The U.S. Catholic Bishops and the Election of Donald Trump

November 14, 2016 at 10:19 am | Posted in Catholicism, Climate Change, The Hierarchy, U.S. Politics | 9 Comments
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When I began writing this article in my head, I envisioned accusing the U.S. Catholic bishops of colluding by their silence in the election of Donald Trump as president of the United States.

But as I began researching the matter, I realized that the bishops actually colluded in Trump’s election, that is, by what they said about the election, as well as by their silence about it.

Now let me be clear: I am not suggesting that every Catholic bishop in the United States colluded personally in Trump’s election. A few may have raised questions about him or his policies and statements. What I aim to indict here is the United States Conference of Catholic Bishops (USCCB) and its leaders, who are elected by and represent the American bishops.

In truth, the USCCB did not say or publish a great deal about the election. But what they did publish is very telling. On October 13, four weeks before the presidential election, Archbishop Joseph Kurtz of Louisville, Kentucky, the president of the USCCB, issued a “news release” under the heading “The Gospel Serves the Common Good, Not Political Agendas.” Here are the first two sentences of the first paragraph of that ”news release.”

“At this important time in our nation’s history, I encourage all of us to take a moment to reflect on one of the founding principles of our republic – the freedom of religion. It ensures the right of faith communities to preserve the integrity of their beliefs and proper self-governance.”

The second paragraph elaborates on the fact that the truths of the faith are not formed by a consensus of contemporary norms. The third paragraph calls on public officials to respect the rights of people to live their faith without interference from the state. And a middle sentence of the last paragraph says, “Too much of our current political discourse has demeaned women and marginalized people of faith.”

A priest friend recently said that the bishops could not speak out against Trump because it would be a violation of the separation of church and state. But this “news release” clearly speaks out for Trump, or if not Trump per se, then for the Republican candidate for president who was, in fact, Trump. This is so because the words “freedom of religion” are code for the culture wars agenda that the bishops have pushed throughout the Obama administration. “Freedom of religion” of course, means the bishops’ freedom to deny gay people the right to marry and adopt children and to deny women the reproductive health covered under the Affordable Care Act. Certainly this statement, and the court cases the USCCB have backed in recent years, are nor referring to the “religious freedom” of American Catholic women, the vast majority of whom report using or having used artificial contraceptives while sexually active.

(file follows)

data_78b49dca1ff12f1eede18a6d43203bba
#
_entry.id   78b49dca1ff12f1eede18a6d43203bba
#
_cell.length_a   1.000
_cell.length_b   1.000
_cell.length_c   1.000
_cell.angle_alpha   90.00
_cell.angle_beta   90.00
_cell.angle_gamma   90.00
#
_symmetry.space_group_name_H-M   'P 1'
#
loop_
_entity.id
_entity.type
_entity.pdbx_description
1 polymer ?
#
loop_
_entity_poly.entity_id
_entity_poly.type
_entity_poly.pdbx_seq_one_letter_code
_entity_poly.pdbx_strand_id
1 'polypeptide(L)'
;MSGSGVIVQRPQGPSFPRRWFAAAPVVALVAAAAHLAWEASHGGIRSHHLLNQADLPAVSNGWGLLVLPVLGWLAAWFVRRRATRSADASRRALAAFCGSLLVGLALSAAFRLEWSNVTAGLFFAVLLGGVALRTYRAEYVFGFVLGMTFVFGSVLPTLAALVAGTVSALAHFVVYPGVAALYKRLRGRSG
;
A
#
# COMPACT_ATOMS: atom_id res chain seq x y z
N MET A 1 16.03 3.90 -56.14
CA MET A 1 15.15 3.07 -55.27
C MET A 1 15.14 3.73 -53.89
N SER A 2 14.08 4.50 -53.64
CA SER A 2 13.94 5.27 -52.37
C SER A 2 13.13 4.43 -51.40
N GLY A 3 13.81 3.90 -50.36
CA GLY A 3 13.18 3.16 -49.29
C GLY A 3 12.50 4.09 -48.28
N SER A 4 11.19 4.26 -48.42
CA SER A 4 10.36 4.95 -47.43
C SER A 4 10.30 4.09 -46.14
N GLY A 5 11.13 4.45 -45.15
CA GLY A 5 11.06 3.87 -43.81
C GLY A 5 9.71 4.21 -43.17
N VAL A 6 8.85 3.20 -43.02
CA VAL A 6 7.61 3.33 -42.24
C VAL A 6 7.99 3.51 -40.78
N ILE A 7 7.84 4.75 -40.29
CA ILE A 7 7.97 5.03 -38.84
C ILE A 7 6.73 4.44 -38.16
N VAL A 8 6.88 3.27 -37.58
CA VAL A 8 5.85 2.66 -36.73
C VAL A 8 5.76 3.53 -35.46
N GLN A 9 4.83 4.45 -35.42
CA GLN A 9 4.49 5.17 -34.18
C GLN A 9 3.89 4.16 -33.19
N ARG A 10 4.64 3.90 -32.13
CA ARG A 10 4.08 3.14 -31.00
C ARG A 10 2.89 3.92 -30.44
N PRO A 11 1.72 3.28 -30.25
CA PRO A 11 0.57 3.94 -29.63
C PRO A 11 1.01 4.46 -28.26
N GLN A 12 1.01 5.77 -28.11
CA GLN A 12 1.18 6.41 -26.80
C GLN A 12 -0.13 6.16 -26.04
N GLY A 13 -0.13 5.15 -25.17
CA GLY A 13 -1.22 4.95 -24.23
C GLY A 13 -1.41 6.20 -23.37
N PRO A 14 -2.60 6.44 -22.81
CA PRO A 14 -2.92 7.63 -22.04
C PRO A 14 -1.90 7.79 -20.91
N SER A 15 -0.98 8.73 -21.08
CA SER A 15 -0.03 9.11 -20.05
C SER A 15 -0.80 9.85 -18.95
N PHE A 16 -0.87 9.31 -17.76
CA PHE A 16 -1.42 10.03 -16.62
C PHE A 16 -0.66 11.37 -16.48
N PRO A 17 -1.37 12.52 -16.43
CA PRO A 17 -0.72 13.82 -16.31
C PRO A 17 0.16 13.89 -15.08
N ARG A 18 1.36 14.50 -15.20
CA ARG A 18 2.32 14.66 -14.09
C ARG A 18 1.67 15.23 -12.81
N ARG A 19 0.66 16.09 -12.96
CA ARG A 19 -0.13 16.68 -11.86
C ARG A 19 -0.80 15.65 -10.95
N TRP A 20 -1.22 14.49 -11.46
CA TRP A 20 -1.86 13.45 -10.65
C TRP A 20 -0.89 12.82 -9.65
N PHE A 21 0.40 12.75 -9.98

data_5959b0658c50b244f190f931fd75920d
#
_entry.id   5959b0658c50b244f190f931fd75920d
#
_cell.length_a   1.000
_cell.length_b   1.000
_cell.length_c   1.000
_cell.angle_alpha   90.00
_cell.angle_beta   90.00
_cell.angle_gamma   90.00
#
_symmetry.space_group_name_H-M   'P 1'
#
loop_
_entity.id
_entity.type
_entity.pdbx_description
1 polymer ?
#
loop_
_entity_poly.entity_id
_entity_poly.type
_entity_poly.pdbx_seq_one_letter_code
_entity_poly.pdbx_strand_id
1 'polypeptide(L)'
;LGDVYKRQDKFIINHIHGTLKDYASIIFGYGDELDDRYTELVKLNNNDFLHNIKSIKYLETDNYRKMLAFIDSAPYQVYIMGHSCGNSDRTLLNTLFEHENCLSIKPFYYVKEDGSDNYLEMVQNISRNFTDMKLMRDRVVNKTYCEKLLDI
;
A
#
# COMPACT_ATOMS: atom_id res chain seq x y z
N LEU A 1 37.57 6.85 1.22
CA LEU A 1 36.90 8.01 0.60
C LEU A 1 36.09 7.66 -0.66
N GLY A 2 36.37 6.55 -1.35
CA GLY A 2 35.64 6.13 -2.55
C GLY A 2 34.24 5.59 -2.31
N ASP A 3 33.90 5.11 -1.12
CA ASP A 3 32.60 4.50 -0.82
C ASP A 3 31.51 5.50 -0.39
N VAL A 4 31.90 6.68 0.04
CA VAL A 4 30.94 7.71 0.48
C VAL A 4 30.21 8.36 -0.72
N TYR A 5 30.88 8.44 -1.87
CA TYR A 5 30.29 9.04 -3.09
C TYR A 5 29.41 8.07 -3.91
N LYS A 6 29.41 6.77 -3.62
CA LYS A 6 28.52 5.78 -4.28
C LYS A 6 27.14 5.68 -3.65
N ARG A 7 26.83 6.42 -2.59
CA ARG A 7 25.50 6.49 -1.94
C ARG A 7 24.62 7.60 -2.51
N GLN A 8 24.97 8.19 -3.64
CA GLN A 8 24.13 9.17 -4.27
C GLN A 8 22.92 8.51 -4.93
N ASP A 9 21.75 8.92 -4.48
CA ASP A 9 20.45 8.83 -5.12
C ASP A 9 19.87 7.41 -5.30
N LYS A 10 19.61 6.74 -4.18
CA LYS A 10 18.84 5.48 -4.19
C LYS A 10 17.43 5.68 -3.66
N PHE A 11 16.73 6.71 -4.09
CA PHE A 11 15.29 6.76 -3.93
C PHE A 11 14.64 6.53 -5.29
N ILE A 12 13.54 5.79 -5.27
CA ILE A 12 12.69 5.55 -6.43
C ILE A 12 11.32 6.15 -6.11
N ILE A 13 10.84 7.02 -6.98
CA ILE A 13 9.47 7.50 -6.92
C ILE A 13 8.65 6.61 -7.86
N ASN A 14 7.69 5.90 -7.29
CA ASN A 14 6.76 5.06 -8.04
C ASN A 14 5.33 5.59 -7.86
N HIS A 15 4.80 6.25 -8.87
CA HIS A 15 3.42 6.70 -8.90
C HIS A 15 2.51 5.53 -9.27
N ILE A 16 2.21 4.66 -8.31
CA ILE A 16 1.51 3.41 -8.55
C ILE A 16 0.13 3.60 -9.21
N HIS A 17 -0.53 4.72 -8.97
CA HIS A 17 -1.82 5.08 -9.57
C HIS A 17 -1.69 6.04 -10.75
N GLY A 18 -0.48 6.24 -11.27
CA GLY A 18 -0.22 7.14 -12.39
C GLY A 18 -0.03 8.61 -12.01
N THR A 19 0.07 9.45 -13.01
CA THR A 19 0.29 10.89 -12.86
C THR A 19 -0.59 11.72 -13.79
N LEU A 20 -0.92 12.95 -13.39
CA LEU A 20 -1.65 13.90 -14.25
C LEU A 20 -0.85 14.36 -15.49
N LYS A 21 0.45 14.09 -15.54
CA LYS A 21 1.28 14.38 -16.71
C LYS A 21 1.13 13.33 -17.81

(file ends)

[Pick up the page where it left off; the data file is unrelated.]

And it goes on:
It is also worth noting that the word “immigrants” appears nowhere in Archbishop Kurtz’s statement, although Donald Trump’s statements about Mexican immigrants contradict Catholic social teaching and were rebutted by Pope Francis.

The next “news release” from Archbishop Kurtz on behalf of the USCCB appeared the day after the election. The first two paragraphs congratulate Donald Trump and other elected officials, call for unity and acknowledge that “millions of Americans who are struggling to find economic opportunity for their families voted to be heard.”